© St. Petersburg Times, published September 22, 2002
John Smoltz is getting close, meaning Bobby Thigpen's phone is ringing a little more nowadays.
Six times since saving a major-league record 57 games for the White Sox in 1990, the St. Petersburg resident has watched as guys such as Trevor Hoffman, Dennis Eckersley and Mariano Rivera neared the mark.
Smoltz, the Braves' late-inning specialist, is the latest.
"It's bound to fall sooner or later," Thigpen, 39, said Thursday. "I'm realistic about that."
While breaking Dave Righetti's mark of 46 saves, Thigpen finished with a 4-6 record and a 1.83 ERA in 88 2/3 innings.
Smoltz and Dodgers closer Eric Gagne, both converted starters, have put up similar numbers.
But it is Smoltz, the 35-year-old playing his first full season after reconstructive elbow surgery, who has a legitimate shot of reaching the record in the final week. He is 3-2 with a 3.43 ERA and 52 saves in 57 chances with seven games remaining.
"I'm not going to sit here and blow smoke, but obviously I'd like to keep it. Best case scenario? Maybe (Smoltz) will tie it and then we go from there," said Thigpen, now the pitching coach at Shorecrest. "I've never actually met John, but I hear he's a great guy. And that guy has got better stuff than I ever did. I mean quality pitches and better stuff. He deserves it."
FINALLY SETTLED: Despite attempts by his agent to keep him in South Florida for several more seasons, former Marlins outfielder Cliff Floyd was traded twice in a 19-day period in July before joining Boston for its failed attempt at a playoff spot.
Floyd batted .325 with four homers and six RBIs in his first 22 games with the Red Sox and, overall, was hitting .338 with 20 doubles, 6 homers, 13 RBIs and 12 walks through 40 games in Boston.
"I'm happy right now," said Floyd, a free agent after this season. "I think (this summer was) something that's going to help me if I'm here or if I go somewhere like this next season."
ROTATING OUT: Former Rays pitcher Cory Lidle likely will find himself in the A's bullpen this postseason if manager Art Howe opts for a three-man rotation of Mark Mulder, Tim Hudson and Barry Zito.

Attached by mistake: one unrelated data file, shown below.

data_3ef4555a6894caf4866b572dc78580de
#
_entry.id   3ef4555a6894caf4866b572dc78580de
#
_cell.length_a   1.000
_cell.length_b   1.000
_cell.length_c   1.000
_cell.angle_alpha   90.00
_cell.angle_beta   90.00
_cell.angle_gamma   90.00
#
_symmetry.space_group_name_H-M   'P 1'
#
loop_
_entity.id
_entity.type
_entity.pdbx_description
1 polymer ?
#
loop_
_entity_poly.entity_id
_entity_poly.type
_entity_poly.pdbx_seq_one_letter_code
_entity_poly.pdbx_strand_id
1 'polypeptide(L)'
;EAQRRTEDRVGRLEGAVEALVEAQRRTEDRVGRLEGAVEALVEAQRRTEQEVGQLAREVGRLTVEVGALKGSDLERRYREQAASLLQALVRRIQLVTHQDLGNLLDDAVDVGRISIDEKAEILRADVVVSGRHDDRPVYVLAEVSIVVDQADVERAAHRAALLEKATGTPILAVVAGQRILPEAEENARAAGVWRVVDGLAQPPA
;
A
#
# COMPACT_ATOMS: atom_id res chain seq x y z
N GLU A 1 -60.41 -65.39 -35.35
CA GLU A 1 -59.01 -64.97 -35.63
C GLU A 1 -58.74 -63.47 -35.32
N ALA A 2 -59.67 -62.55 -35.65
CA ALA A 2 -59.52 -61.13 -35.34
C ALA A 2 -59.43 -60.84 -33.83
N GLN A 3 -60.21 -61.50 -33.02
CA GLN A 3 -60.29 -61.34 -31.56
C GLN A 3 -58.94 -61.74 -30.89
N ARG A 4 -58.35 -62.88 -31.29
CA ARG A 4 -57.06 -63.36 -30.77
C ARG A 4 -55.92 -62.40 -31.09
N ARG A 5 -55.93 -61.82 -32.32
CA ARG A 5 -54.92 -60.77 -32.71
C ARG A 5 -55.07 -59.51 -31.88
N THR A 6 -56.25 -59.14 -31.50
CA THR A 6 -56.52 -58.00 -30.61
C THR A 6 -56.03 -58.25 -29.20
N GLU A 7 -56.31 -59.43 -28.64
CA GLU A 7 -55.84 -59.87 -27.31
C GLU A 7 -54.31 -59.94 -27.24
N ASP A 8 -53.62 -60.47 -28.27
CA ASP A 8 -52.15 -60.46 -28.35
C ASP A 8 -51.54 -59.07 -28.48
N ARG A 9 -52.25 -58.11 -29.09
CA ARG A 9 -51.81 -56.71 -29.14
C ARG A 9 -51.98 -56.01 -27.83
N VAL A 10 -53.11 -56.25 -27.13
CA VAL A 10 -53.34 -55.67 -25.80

After going 5-0 with a 0.20 ERA in August, Lidle is 0-1 with a 5.79 ERA in three starts this month.
"I don't expect anything," he said. "If they want me to start, I'll gladly start. If they want me in the bullpen, I'll gladly go to the bullpen."
ROYAL GIFT: The Cardinals have Royals owner David Glass to thank for helping them clinch the NL Central on Friday.
It was Glass who, in the name of attendance at Kauffman Stadium, requested his team host the Cardinals during interleague play. Major League Baseball revised its interleague schedule and St. Louis won five of six of its home-and-away series against the Royals.
The original schedule had the Cardinals, who went 8-4 in interleague play, playing three games at Oakland and three games at home against Texas. Second-place Houston finished 4-8, with three losses against Oakland.
STAYING PUT?: The Expos have negotiated a new lease at Olympic Stadium for 2003. However, the lease does contain an out clause should MLB sell the team or move it to another city before the 2003 season begins.
ODDS AND ENDS: Seattle leads the majors in walkoff walks (three). That equals the total this season for the Mets, Yankees and Giants. ... Former Seminole pitcher Ben Kozlowski made his major-league debut for the Rangers on Thursday. He allowed three runs on six hits in five innings and got a no-decision. Kozlowski was the 12th starter used by the Rangers this season. ... Of the seven baseball owners listed on Forbes' Top 400, only the two richest will have teams in the postseason. Braves owner Ted Turner ($2.2-billion) ranked 80th while the Twins' Carl Pohlad, whose estimated worth is $2-billion, ranked 88th.
-- Information from other news organizations was used in this report.